Saturday, December 08, 2012

Today was another holiday – The Immaculate Conception, I think. Or possibly the Virgin Birth. Anyway, the shops were all open. Except the two I wanted, of course - the picture framer and the Mercadona supermarket. Ended up in Carrefour, with half of Pontevedra it seemed. It's dealing with such uncertainties in life which makes the Spanish so spontaneous. And creative.

According to a letter in El País, there's a two kilometre stretch of road up near León which is never completely cleared of snow and is thus unusable as an approach to the town throughout the winter. The reason is that the Junta of Castile y León is responsible for one third of the road, the provincial government is responsible for another third and the town council is responsible for the final third. And they can't coordinate their respective snowploughs. Assuming this is not an apocryphal tale or an attempt to initiate an urban myth, it must rank as a comment on Spain's increasingly unworkable Constitution.

On this subject, it's good to see the Madrid is doing something to attack the excess layers of government in the country. However, rather than get rid of, say, the fifty provincial governments (diputaciones) they've announced they're going to eliminate some mancomunidades. No one seems to know what these are, and they certainly don't get voted into power, but the dictionary has them as free associations of town councils. So their abolition won't actually involve any reduction in numbers or complexity. But it's a start, I guess.

A couple more silly car names:-
The Mercedes Ener G
The Smart Forjeremy (Yes, that's right – Forjeremy. Perhaps he was killed in the making of the car.)

Not having a Twitter account – actually, I do but I've forgotten what my name is – I didn't witness Thursday's spat between Donald Trump and Alan Sugar over wind farms in Scotland. Neither man has ever had the slightest appeal for me so I was pleased (and amused) to read in the Daily Telegraph this morning that they were “two of Christendom’s more grotesquely inflated egos”.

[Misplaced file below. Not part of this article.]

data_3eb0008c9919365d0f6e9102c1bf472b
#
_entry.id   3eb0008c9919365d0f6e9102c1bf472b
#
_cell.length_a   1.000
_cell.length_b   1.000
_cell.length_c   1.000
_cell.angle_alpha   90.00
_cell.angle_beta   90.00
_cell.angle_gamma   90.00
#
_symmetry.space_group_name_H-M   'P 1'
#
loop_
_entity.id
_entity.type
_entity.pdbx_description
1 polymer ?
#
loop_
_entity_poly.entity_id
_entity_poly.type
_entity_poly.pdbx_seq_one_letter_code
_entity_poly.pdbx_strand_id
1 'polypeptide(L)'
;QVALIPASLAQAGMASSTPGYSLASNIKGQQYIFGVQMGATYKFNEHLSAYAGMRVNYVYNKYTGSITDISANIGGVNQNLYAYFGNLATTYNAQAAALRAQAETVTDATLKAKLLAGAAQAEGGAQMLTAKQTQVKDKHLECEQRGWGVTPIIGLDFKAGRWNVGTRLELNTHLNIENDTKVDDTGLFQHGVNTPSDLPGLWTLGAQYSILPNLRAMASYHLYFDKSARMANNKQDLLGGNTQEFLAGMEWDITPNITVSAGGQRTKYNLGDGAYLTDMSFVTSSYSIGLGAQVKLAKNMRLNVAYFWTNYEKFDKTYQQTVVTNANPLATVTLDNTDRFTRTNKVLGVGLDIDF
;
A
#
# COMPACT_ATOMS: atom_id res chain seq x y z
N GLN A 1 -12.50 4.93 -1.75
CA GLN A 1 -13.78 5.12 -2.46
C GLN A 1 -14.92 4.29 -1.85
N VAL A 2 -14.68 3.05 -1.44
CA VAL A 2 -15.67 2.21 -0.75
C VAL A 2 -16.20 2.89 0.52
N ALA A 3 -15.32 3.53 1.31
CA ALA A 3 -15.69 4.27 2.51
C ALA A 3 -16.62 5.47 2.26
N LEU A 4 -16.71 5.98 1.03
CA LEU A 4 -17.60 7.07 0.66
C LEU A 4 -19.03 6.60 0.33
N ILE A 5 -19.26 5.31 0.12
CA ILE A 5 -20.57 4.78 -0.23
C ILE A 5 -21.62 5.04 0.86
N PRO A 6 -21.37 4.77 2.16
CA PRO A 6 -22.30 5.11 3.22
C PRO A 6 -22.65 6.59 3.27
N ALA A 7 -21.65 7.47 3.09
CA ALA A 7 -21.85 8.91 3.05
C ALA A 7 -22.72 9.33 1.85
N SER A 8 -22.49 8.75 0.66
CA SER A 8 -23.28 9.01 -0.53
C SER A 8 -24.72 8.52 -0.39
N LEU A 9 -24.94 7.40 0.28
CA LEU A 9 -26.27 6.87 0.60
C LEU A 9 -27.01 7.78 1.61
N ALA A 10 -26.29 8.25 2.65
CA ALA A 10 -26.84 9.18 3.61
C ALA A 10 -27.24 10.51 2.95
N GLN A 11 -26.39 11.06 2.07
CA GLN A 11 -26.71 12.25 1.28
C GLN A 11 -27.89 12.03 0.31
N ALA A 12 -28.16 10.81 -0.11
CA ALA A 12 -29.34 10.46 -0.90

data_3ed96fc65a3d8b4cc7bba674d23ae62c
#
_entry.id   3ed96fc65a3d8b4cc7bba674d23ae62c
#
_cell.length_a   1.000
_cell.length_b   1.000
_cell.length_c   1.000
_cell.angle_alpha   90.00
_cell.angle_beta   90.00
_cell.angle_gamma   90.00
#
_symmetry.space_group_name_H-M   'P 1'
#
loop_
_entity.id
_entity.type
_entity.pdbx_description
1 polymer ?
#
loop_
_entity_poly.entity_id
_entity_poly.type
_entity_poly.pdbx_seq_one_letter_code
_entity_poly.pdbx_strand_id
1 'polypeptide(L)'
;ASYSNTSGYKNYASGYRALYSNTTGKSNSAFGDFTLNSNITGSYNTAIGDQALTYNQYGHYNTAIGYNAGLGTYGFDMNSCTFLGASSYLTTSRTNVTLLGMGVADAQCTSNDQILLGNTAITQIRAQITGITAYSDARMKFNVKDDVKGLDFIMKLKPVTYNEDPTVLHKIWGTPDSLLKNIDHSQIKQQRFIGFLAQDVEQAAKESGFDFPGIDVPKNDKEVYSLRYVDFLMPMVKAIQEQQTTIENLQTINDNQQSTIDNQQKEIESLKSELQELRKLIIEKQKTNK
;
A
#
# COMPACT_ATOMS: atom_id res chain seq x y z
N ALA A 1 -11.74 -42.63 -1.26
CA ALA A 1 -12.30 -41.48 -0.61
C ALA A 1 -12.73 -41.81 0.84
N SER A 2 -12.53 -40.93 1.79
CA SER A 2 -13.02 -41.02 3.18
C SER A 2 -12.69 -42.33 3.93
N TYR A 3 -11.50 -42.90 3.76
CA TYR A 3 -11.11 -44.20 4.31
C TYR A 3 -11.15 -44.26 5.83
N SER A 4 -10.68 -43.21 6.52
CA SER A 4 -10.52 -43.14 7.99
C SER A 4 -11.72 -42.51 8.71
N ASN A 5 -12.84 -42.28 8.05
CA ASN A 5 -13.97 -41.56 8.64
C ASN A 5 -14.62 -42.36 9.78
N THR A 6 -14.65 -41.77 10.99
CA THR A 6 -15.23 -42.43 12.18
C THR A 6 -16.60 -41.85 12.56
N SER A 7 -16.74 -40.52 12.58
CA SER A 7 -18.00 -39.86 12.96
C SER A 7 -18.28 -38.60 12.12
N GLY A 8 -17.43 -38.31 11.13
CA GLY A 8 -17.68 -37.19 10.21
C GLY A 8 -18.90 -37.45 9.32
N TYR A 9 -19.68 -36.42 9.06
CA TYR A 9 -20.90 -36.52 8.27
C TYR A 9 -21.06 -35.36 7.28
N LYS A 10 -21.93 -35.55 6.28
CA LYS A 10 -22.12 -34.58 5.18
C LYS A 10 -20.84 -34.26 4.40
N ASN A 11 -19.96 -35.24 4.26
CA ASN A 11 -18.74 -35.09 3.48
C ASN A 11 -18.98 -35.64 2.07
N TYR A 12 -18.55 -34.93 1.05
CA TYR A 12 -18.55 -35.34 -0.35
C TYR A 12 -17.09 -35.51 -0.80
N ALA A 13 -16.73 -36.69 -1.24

Finally . . . The winter of 1962-3 in Britain was one of the coldest in hundreds of years. Why do I mention this? Because a TV program last night had Aker Bilk's Stranger on the Shore and this beautifully evocative tune and that winter will forever be intertwined in my mind. Along with a (pretty unrequited) love affair. How powerful such musical stimuli can be. Incidentally, another program had as its musical theme Peggy Lee's Is That All There Is?, which I mentioned a couple of weeks ago.

13 comments:

Anthea said...

Stranger in the Shore - theme tune for a TV drama series of that name about a French "jeune fille au pair" in the UK. It was also when I discovered that my father and I actually enjoyed some of the same music.

Colin said...

Nice.

Sierra said...

Think you are getting your provinces (e.g. Pontevedra) and regions (e.g. Galicia) mixed up - 17 of the latter. 50 of the former

Ian Harrison said...

I remember the winter of 62/3, but not for music. The football field at school got permafrost and even when the thaw came, it took 3 weeks to unfreeze!

Tendrils Of My Existence said...

There's something especially refreshing in reading about the things that are going on somewhere wholly unfamiliar. I imagine what it would be like to live somewhere where the ownership of a road is divided up in three sections. Sounds like the sort of thing you'd read about in a book. I can picture a scene with a crotchety old man grumbling about the inadequacies of the place.

Colin said...

@Sierra. Oops. My excuse is that I was watching Strictly Come Dancing while writing the post. Have corrected it. Ta.

Colin said...

@TOME. Or several of them!

James Atkinson said...

In 62/3 We couldn't go to school for over 2 weeks's as we were snowed in, alas and alack! The Winter of 1946/7 was a real corker, or so I am told, but I wasn't around then.

Colin said...

I was. Just!

Azra said...

Out of interest, how many of Spain's unemployed is shopping up a storm this Christmas?
PS. I bet you don't miss the British Winter...

Colin said...

Well, it depends on how many (especially in Andalucia) draw both a salary and the dole. And no one knows what this number is. Or is even prepared to guess, I suspect.

No, I certainly don't miss it going dark at 3.30 in the UK. Mind you, it can get cold here (down to 2 or even zero) but that usually means sun. Worse is 7 degrees and cloud/rain. I wonder which country has the best winter in the world.

Ferrolano said...

Colin, I certainly remember the cold, cold winter of 62/63 – which probably put me on the road to leaving the UK for warmer climes. More importantly from that time period, I well remember Acker Bilk and his smash with “Stranger On The Shore”. A year or so later, I saw him live at the Ringwood Jazz Festival and some ten years later, when living in South Africa, I again heard a live performance of the music from Acker B when he appeared in Durban. A great piece of music and a wonderful performer.

Colin said...

Indeed!

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